Its how self-ordered capitalism under lawless anarchy works now. But law was changed around to make it possible. And law could be reverse-changed to what it was before the Great Anti-New-Deal-Repeal was legislated.

              And Free Trade could be abolished, to turn America into a refuge for Americans to re-establish the New Deal laws and ordered capitalism under law.

          2. Jokerstein

            I worked at Amazon for over 14 years in Seattle as a techie, and I did not experience what your close person describes. But, I DID see it. Amazon has a culture that implicitly drives people to overstretch themselves without any explicit input from the company: it’s been said that it’s where overachievers go to feel bad about themselves. You CAN, if you’re in the right place and without toxic management, step off that treadmill. I did so, and survived there relatively happily for seven or eight years, working 40 hours, but recognizing that my career was frozen. I didn’t mind that – I was getting VERY well comped (average yearly gross was ca $250K).

            However, since 2009-10 there was a lot of bad hiring and the number of toxic management increased dramatically. That also corresponded with Bezos basically losing all interest in the retail space, and it getting handed over to Wilke, who was a crap CEO.

            When I started in 2005 it was a great place to work, but when I got kicked out for disagreeing with my skip-level boss, I was glad to go. The do have a target of managing out ca 10% of staff per year, even people like me who got ratings of Outstanding and Role Model year after year.

            The corporate space is not uniform by any means, but the are areas that are still good for people like me are much harder to find.

            1. drumlin woodchuckles

              And this is what every Amazon shopper supports with every Amazon purchase.

              The only way to even roll this back even a little bit is to make buying-from-Amazon as publicly shame-worthy as wearing animal-cruelty fur.

  3. Egidijus

    It’s modern slavery in a plain sight. But most of the public is conditioned by propaganda how cool is Amazon and alike companies and what a smart guy is Bezos and his cohort. Everybody wants to be him. Hail Cesar, I mean Bezos!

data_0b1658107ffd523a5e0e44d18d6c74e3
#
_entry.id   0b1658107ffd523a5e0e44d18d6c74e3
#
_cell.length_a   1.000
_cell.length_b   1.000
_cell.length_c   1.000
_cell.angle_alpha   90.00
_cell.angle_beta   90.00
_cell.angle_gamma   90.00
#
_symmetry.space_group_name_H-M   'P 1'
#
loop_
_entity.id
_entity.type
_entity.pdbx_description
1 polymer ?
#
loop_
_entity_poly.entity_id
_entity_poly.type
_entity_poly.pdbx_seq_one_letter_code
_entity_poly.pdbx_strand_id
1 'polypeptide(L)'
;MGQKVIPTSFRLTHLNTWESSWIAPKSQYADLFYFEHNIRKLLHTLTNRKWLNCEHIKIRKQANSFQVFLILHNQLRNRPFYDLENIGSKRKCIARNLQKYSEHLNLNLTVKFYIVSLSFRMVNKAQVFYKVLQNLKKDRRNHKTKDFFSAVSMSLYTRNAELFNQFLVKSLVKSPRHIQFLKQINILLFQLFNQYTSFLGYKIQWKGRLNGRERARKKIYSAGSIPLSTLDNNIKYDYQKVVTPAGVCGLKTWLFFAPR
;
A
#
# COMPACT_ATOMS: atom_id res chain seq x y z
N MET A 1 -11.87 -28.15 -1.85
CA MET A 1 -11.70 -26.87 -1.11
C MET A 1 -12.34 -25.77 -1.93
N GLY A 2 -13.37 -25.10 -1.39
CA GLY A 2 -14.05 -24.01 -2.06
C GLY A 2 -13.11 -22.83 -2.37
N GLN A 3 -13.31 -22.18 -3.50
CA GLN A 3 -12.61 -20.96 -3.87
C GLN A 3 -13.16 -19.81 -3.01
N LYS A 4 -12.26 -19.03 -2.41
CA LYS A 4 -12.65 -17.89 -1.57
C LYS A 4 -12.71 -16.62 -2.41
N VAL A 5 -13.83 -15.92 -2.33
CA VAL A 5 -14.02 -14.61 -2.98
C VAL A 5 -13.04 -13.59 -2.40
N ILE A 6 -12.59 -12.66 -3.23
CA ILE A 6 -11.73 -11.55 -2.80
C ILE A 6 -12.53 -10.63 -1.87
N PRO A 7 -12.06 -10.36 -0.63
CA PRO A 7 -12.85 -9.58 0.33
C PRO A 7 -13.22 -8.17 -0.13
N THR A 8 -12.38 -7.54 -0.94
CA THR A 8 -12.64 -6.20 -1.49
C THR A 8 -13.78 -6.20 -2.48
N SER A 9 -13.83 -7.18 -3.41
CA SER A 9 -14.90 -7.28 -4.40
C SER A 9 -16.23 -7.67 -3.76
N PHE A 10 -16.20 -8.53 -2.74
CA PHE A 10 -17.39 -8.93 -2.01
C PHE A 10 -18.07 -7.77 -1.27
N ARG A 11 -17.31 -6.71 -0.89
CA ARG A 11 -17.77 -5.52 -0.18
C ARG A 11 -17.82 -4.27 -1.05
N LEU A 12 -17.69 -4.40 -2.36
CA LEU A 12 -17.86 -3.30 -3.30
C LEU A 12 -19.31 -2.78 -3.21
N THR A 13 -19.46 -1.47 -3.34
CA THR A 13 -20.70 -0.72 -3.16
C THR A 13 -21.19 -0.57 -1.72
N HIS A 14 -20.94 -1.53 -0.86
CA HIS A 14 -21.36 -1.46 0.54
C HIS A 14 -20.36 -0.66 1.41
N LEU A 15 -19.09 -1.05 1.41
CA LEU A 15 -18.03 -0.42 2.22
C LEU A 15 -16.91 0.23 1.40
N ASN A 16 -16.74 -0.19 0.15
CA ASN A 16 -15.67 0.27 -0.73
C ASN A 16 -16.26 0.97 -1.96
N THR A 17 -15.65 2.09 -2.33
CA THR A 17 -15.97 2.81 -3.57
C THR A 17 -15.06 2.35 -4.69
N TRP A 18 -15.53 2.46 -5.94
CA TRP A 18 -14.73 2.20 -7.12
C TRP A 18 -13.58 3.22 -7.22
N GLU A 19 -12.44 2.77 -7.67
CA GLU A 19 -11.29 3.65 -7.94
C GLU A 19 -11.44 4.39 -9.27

4. Altandmain

    Amazon doesn’t want to pay workers a fair wage or give them humane working conditions.

    A union would increase the bargaining power of labour. Everyone knows this.

    There are charts like this all over the web: https://cdn.theatlantic.com/thumbor/jVSktjRzr53SzxLyhWZmkrCAm0I=/0x18:620×389/620×372/filters:format(png)/media/img/posts/2016/03/CPSdataUnions_webfig1/original.png

    In regards to the comments:

    You may have noticed the absence of CalPERS, which likes to wrap itself in the ESG mantle, from this list. For a state agency that managed the funds of state and municipal workers, nearly all of whom are/were union members, to be nowhere to be found when it comes to labor organizing, is not a good look. We e-mailed CalPERS spokesman Brad Pacheco as to whether CalPERS would be signing the Amazon letter and got no reply.

    I don’t think that the senior union management gets it – what happens to private sector unions will happen to the public sector.

    Here in Canada a couple years back, the teacher’s unions try to support an effort (which unfortunately failed) to unionize the Toyota plants.

    It’s also why I urge for public sector workers to take a hostile view towards free trade. What happens to private sector unions (ex: loss of jobs to low wage nations) will affect them. It may not seem immediately obvious at first, but it will set a dangerous precedent. Look at the graph again – note the collapse around 1994 of middle class income when NAFTA was signed.

    Not to mention, the conservative movement has proven adept at exploiting animosity towards public sector workers once jobs in manufacturing are gone, because now public sector workers are the only ones with defined benefit pensions. Maybe in the past, public sector jobs paid less for pensions, but now with middle class jobs outsourced due to free trade and wages lowered, it’s being used by conservatives.

    1. Yves Smith Post author

      Just to clarify, the CalPERS board has only 6 of 13 members that are elected by its beneficiaries, the rest are various ex officio members (like the State Controller and State Treasurer) or gubernatorial appointees. Those 6 are just about never union leaders. One current board member, David Miller, was a former union president, but of a 3,000 person geeky union.

      But yes, more generally, the hidden hands at CalPERS are SEIU and CSEA, and they do have more clout with CEO Marcie Frost than the union board member stooges. So one does get to more or less the same place via a less direct route.

    2. eg

      I see that private sector worker vs public sector worker hostility over job security and pensions more often now (also hear it on talk radio) in Canadian press and in particular where the online version of the papers feature a comments section.

  5. ook

    Reading ‘Alabama is a “right-to-work” state’ makes it clear that even if they win, they lose, because in Alabama you’re only allowed to have a union if it allows unlimited free-ridership.
    In addition to the ongoing financial sabotage, Amazon will know who joins and who doesn’t.